But regardless of exactly where the green hydrogen from STEAG, i.e. produced by means of renewable energies and thus climate-neutral, will be used in the future - it can make an important contribution in many areas to Germany achieving the climate targets it has set itself.

    It is conceivable, for example, that green hydrogen will in future help the steel industry to replace CO2-intensive coke in pig iron production. Hydrogen can also be added to the regional natural gas network and supply hydrogen filling stations for fuel cell vehicles in the Saarland. In particular, hydrogen-powered buses could be used to supply local public transport. This variant also offers citizens direct added value in their daily lives in the form of reduced exhaust emissions in the cities.

    Finally, the heat generated by the production of hydrogen can be fed into the network of the Saar District Heating Association (FVS). A further option is the time-delayed reconversion of hydrogen into electricity by using it in highly energy-efficient gas and steam turbine plants when, for example, there is a dark lull, i.e. when the sun does not shine sufficiently and there is also no wind, so that renewable energies alone cannot meet Germany's energy needs.

    Project development is already well advanced. Furthermore, HydroHub Fenne has successfully cleared the first hurdles on the way to notification as an "Important Project of Common European Interest" (IPCEI). In addition, HydroHub Fenne is integrated into a cross-border project network with partners from France and Luxembourg: together they form the "Grande Region Hydrogen" (GRH). The goal is the successful ramp-up of a hydrogen economy in the European network.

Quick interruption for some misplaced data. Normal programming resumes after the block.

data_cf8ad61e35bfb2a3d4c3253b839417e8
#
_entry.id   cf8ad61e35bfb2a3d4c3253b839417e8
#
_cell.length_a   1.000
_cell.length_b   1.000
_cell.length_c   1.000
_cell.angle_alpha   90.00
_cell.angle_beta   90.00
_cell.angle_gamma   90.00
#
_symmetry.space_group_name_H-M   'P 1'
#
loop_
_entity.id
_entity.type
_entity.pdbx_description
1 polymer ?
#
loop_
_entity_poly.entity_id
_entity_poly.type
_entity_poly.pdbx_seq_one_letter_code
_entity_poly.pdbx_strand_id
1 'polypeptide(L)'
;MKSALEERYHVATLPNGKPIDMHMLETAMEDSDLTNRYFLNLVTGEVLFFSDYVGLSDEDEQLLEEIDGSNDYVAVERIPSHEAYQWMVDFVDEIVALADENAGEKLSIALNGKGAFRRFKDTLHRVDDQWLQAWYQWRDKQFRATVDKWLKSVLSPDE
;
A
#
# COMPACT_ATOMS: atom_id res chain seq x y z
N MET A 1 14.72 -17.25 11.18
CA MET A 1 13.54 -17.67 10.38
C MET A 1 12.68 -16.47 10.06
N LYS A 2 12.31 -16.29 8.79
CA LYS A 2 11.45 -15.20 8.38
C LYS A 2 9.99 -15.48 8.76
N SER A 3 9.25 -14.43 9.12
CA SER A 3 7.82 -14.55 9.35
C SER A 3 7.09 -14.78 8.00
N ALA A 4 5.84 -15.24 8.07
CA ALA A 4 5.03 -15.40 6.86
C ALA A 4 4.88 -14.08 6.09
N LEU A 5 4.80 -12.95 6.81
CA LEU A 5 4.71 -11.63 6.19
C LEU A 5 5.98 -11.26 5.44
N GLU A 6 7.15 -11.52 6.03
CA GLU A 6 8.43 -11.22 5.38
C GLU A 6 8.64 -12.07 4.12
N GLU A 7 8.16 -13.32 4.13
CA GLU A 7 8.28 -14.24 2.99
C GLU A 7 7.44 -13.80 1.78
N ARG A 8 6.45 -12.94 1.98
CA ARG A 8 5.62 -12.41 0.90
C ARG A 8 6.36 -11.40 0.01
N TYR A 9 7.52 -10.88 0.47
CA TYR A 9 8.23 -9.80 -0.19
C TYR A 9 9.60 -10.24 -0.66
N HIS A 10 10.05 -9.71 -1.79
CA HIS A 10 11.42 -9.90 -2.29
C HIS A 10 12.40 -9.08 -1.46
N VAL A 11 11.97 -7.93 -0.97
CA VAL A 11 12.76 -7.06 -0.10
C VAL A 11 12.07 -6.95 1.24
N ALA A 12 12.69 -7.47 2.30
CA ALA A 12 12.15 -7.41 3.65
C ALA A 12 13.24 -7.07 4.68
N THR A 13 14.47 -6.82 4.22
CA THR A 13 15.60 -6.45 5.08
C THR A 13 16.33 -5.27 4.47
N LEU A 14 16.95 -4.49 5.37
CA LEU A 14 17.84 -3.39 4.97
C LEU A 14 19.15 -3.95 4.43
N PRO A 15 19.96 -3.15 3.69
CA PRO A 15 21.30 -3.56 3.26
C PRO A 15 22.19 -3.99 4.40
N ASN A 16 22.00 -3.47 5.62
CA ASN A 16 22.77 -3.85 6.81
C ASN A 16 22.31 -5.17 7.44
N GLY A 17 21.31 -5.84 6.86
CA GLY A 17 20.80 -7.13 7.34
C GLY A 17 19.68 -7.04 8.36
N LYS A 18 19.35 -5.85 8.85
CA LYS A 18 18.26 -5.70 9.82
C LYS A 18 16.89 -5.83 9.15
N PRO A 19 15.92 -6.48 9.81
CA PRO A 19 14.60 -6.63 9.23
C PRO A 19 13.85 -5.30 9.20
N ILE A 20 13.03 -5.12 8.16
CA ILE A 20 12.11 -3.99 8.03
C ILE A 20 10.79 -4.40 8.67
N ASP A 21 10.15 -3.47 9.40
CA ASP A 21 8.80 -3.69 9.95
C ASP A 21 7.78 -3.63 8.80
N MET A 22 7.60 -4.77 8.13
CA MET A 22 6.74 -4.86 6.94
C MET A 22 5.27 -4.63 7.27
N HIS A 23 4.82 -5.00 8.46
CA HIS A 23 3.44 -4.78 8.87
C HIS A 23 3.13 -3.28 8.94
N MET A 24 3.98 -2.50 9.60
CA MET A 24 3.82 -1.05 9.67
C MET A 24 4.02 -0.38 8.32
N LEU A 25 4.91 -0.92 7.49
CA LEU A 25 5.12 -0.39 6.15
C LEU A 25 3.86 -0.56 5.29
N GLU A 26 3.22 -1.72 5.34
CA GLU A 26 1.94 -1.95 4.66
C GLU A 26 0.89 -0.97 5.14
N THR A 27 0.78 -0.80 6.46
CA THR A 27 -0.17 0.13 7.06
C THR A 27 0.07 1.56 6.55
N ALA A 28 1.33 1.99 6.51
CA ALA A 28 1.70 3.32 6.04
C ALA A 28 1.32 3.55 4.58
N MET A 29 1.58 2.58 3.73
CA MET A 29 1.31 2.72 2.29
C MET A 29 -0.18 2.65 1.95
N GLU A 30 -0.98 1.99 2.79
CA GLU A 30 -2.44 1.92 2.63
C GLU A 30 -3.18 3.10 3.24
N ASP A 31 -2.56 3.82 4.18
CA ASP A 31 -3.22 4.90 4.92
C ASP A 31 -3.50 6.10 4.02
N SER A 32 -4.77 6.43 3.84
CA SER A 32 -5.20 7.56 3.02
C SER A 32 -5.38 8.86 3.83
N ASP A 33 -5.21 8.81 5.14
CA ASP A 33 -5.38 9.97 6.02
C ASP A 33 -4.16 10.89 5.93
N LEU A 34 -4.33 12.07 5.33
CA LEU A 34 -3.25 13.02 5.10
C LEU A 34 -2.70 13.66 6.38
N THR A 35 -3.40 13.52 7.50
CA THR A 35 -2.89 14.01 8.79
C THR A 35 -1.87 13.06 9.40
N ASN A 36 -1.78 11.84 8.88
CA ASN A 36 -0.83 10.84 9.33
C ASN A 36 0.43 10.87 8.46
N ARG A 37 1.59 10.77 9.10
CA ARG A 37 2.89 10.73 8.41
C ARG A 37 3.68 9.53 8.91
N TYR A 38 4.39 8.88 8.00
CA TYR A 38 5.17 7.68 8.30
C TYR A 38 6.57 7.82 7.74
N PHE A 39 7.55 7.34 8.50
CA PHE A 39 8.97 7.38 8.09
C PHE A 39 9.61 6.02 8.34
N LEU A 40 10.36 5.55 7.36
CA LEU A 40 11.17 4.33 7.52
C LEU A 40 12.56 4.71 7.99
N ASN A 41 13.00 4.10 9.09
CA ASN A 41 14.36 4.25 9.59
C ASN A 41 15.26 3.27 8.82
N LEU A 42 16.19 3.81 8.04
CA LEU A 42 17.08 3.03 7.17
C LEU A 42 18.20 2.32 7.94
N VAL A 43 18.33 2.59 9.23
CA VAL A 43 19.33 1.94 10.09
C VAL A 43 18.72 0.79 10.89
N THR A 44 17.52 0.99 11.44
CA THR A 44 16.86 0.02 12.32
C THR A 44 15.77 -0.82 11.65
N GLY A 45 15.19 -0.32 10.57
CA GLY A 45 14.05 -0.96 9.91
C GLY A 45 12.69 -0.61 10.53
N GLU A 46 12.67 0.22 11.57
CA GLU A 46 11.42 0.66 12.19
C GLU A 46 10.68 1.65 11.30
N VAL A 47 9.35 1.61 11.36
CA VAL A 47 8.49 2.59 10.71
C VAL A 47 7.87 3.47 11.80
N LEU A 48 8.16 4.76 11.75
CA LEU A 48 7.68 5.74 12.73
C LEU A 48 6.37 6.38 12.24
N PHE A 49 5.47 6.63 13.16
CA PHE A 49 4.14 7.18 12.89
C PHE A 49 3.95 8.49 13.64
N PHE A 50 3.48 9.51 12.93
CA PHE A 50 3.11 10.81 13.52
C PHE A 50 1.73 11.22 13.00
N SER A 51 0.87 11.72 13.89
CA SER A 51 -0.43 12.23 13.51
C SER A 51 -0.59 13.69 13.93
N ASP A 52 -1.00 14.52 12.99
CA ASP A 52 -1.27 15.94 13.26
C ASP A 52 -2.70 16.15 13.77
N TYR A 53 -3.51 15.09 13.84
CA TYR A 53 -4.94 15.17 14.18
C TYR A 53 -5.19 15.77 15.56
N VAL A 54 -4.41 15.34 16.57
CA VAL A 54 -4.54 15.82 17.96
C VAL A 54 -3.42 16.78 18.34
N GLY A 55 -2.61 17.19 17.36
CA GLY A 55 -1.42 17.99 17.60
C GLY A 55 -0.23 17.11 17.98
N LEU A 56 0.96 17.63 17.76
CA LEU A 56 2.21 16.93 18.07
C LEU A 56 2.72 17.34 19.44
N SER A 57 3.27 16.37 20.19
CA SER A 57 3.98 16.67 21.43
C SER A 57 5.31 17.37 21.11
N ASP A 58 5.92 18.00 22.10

Contact:

    Patrick Grünewald 

    Patrick.gruenewald@steag.com

     

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    Color theory hydrogen

    In the current discussion, hydrogen is often assigned certain color properties; there is talk of "green", "turquoise", "blue" or "grey" hydrogen. The respective colors stand for the respective emission load of the hydrogen labeled in this way. This in turn depends on the way in which the hydrogen was produced.

    Green hydrogen

    Green hydrogen

    Green hydrogen is produced by electrolysis, with the electricity used for this purpose coming from renewable sources such as wind or solar energy.

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    Turquoise hydrogen

    Turquoise hydrogen

    Turquoise hydrogen is produced from natural gas by methane pyrolysis (methane splitting).

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    Blue hydrogen

    Blue hydrogen

    Blue hydrogen is produced in the same way as gray hydrogen - with the crucial difference that the CO2 released in the process is captured and stored.

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    Grey hydrogen

    Grey hydrogen

    Grey hydrogen is produced from fossil fuels such as natural gas or coal.

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    Hydrogen - the green solution for a climate-neutral future

    Hydrogen

    Who can I contact at STEAG regarding hydrogen?

    Your contact persons at STEAG are Mr. Karl Resch and Mr. Philipp Brammen.

    Karl Resch
    Tel.: +49 (201) 801-3532
    karl.resch@steag.com

    Philipp Brammen
    Tel.: +49 (201) 801-2435
    philipp.brammen@steag.com

    What is the best way to reach you?

    By phone or via mail. We look forward to hearing from you!